After the close of trading on May 2, AAPL reported its results for its 2nd fiscal quarter of 2017 (ending April 1, 2017). Soon thereafter, AAPL hosted its normal analyst call to discuss its earnings as well as provide its annual update to its capital return program - the April earnings call has been the time where AAPL has chosen to update its shareholder return program, which includes changes to its dividends and authorized share repurchases.

Here are 10 Key Takeaways from AAPL's FQ2-17 Earnings Call

  • 'Services' is a beast. Services revenue again topped $7 billion at $7.041 billion, a bit short of the holiday quarter (FQ1-17), where it hit $7.244 billion. It was also the first time that Services was the second largest revenue contributor of AAPL's 5 product segments. In his opening remarks, Cook reiterated the fact that the Services business is "well on its way to being the size of a Fortune 100 company." Just for reference, on the last Fortune 500 list, number 100 was Northwestern Mutual with annual revenue of $28.111 billion. This implies AAPL's expectation that its Services business will meet or exceed an average quarterly revenue run-rate of a bit north of $7 billion, which it just did in both FQ1 & FQ2.

    This is significant because it shows the underlying strength and engagement of AAPL's ecosystem and installed base. As a reminder, Services revenue encompasses AAPL's share of paid downloads & in-app purchases from its App Store, digital content revenue from iTunes, AAPL Music subscriptions, iCloud storage subscriptions, ApplePay residual revenue, AppleCare, and licensing of its Made for iPhone (MFI) technology provided to 3rd party peripheral makers.  More than anything, this revenue stream is particularly critical to AAPL because much of it is annuitant in-nature AND it has a very high profit margin (e.g., the revenue from paid App Store downloads is booked on a 'net revenue' basis with little-to-no attributable cost). The strong Services revenue undoubtedly contributed to AAPL coming in at the very high-end of its gross margin guidance (38.9%).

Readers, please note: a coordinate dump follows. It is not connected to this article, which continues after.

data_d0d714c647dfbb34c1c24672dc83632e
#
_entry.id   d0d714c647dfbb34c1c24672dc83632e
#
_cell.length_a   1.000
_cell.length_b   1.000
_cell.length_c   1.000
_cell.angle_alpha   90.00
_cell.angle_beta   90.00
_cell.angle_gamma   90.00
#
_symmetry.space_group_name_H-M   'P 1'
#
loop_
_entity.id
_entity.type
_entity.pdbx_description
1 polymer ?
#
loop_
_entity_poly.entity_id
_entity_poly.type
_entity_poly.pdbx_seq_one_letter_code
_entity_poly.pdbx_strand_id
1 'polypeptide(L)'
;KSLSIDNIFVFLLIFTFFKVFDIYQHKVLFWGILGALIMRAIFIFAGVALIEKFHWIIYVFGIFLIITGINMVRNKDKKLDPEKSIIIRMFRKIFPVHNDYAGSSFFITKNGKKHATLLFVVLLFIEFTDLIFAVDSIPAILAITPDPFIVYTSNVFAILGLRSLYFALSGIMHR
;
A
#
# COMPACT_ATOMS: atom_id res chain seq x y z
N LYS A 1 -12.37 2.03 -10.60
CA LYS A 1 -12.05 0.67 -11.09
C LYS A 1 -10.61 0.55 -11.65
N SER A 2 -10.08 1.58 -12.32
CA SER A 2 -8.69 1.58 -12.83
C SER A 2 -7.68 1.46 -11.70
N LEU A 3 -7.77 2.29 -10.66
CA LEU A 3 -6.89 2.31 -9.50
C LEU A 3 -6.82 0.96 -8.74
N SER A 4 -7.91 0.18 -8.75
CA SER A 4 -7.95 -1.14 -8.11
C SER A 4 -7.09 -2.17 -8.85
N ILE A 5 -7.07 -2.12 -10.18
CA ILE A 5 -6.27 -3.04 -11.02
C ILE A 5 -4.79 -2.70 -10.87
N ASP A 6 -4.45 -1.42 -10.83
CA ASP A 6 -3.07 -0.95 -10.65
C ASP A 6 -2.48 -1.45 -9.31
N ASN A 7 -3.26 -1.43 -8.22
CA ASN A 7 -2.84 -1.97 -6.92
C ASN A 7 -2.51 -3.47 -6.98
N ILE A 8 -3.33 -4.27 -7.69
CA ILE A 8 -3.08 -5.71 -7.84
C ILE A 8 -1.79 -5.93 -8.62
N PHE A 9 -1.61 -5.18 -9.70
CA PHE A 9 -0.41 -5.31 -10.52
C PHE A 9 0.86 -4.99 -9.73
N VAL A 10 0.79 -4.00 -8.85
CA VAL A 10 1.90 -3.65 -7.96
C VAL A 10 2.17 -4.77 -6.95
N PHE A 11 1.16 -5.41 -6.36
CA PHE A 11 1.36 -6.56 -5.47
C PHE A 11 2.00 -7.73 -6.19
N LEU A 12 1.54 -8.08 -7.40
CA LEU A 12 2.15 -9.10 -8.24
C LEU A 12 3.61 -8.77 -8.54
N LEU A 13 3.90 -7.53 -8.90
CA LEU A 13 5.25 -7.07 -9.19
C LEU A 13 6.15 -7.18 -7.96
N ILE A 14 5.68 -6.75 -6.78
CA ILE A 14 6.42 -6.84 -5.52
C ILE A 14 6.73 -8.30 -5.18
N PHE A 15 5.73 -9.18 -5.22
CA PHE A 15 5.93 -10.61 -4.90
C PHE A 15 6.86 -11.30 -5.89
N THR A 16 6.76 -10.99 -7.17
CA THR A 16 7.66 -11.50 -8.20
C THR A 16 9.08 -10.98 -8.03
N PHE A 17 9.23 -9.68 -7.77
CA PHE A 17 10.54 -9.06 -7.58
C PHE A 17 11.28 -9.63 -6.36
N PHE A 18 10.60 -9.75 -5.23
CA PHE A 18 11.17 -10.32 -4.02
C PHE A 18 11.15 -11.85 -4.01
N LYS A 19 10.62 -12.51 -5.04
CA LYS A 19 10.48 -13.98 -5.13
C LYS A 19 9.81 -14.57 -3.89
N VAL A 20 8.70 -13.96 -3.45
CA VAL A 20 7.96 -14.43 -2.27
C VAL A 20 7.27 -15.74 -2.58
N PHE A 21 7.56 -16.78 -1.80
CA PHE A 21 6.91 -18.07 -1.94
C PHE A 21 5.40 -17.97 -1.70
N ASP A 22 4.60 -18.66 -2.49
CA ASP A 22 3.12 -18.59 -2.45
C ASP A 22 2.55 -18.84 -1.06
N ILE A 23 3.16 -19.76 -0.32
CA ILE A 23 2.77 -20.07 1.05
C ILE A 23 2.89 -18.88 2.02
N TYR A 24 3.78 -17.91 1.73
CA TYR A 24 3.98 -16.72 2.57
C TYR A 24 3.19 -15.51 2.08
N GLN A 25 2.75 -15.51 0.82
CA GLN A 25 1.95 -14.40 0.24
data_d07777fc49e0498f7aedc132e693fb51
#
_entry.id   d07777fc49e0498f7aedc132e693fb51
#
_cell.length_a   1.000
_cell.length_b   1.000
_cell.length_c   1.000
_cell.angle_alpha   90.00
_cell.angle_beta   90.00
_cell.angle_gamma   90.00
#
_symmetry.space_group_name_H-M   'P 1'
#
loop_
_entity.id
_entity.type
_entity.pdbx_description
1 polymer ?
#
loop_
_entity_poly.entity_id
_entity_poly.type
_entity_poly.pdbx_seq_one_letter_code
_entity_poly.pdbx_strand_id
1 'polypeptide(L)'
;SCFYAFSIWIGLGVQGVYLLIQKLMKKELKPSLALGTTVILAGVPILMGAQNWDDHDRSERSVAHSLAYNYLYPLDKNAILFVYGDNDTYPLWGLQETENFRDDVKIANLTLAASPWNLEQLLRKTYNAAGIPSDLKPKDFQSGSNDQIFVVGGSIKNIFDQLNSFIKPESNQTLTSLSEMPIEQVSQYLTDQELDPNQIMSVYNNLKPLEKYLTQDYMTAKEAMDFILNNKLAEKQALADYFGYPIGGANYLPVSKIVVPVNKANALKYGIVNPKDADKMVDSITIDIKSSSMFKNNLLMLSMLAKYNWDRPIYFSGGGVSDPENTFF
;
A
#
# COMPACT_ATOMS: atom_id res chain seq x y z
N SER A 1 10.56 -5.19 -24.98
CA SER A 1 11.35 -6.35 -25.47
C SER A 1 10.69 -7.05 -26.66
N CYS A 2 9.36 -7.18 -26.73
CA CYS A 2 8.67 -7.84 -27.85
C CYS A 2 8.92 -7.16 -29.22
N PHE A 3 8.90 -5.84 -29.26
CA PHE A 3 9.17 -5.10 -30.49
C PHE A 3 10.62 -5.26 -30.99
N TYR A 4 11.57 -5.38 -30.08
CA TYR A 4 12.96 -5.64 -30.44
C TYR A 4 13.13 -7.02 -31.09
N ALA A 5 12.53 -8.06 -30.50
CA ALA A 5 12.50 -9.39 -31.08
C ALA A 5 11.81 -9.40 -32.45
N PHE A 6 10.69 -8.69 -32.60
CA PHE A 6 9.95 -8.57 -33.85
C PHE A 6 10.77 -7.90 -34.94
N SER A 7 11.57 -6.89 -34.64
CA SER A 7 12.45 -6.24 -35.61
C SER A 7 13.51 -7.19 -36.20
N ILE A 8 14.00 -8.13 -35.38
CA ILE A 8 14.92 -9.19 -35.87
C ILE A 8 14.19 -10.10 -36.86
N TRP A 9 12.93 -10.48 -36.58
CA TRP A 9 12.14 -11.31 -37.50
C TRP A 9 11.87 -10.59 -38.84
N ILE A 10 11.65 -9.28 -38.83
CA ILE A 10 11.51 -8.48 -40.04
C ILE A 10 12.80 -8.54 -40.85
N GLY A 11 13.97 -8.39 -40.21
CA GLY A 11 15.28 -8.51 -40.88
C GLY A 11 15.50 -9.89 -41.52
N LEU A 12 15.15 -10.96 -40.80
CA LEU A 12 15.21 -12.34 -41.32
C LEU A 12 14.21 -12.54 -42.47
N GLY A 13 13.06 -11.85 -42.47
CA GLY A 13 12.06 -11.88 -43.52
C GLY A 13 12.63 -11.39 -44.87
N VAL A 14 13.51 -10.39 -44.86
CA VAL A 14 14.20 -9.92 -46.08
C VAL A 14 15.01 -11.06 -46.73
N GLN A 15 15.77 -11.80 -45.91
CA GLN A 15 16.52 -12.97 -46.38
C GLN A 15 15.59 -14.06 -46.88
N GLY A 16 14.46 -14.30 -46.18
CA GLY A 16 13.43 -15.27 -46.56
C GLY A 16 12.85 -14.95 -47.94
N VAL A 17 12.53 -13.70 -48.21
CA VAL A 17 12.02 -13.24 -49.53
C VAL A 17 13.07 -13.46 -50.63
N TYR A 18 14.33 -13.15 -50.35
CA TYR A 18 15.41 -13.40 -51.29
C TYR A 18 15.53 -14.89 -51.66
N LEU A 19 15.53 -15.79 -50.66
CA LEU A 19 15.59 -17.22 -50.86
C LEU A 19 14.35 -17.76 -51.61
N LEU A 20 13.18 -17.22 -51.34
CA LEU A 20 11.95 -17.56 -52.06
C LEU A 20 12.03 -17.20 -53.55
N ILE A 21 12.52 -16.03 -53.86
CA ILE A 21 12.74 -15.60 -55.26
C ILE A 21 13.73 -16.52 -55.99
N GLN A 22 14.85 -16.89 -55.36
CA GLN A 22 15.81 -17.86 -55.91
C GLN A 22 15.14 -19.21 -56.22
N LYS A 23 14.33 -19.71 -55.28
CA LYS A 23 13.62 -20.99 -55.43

• The App Store is Stronger than Ever: In its prepared remarks, AAPL indicated that App Store revenue grew 40% year over year to an all-time quarterly high AND the number of developers offering apps for sale on the App Store was up 26% over last year. It's a bit difficult to correlate App Store revenue to AAPL's Services revenue as AAPL only retains a percentage of sales (in most cases - 30%). However, it is safe to assume that the App Store is a huge driver of the Services revenue segment, regardless of the revenue retention rate.

    Additionally, AAPL indicated that 'paid subscriptions for our own [AAPL's] services and the third-party content offered on our stores' now exceed 165 million. That is a crapload of subscriptions and that momentum should continue to carry the Services segment to new highs. AAPL restated its ambition to double the size of the Services revenue segment by 2020.
     
  • That is a lot of iMessages: AAPL indicated that during the Super Bowl this past February, people were sending 380,000 iMessages per second - more than double the number of messages sent during the previous Super Bowl. It's all about ecosystem - AAPL iPhone users don't pay to use the iMessage service, but it certainly is a huge benefit to staying on the platform as iMessage is not licensed out.
     
  • Enterprise Penetration Continues to Grow: AAPL pointed out that its enterprise partnerships are really starting to scale, in-particular its partnership with SAP. SAP recently released the SAP Cloud Platform SDK for iOS at the end of March, and over 3 million SAP developers now with access to the tools needed to develop more powerful native iOS apps for enterprise. Additionally, IBM Mobile First iOS apps have been deployed on 3,300 client engagements. One specific company it pointed out was Capital One, where AAPL has helped empower the consumer banking experience by providing Capital One Associates with 40 native iOS applications running on nearly 30,000 iPhones and iPads. I believe a couple years back, Cook indicated that AAPL's enterprise business (not counting BYOD) had a $25 billion annual run-rate - I wonder what it is now?